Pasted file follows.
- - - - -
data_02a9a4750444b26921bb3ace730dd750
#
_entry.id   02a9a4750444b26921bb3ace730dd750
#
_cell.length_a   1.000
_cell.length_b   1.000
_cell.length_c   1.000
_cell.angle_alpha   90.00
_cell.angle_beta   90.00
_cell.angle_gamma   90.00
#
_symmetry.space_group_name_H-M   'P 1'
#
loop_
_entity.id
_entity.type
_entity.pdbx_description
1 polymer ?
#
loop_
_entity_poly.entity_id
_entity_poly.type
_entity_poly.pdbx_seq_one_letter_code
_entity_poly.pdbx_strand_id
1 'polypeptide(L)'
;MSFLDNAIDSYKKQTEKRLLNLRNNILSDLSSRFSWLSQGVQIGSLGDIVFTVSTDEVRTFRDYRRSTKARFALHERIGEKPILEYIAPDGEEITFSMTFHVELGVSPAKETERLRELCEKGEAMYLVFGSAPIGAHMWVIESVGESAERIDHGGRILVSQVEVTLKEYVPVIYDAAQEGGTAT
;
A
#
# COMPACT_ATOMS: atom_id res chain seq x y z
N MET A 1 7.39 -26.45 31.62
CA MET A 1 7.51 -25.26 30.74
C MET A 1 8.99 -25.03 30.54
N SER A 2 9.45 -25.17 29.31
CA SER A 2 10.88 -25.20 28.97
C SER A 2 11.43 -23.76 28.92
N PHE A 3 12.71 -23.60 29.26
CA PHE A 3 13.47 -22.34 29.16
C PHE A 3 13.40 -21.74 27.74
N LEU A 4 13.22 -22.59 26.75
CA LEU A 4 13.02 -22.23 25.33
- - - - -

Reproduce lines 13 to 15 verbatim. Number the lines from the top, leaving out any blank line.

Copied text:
#
loop_
_entity.id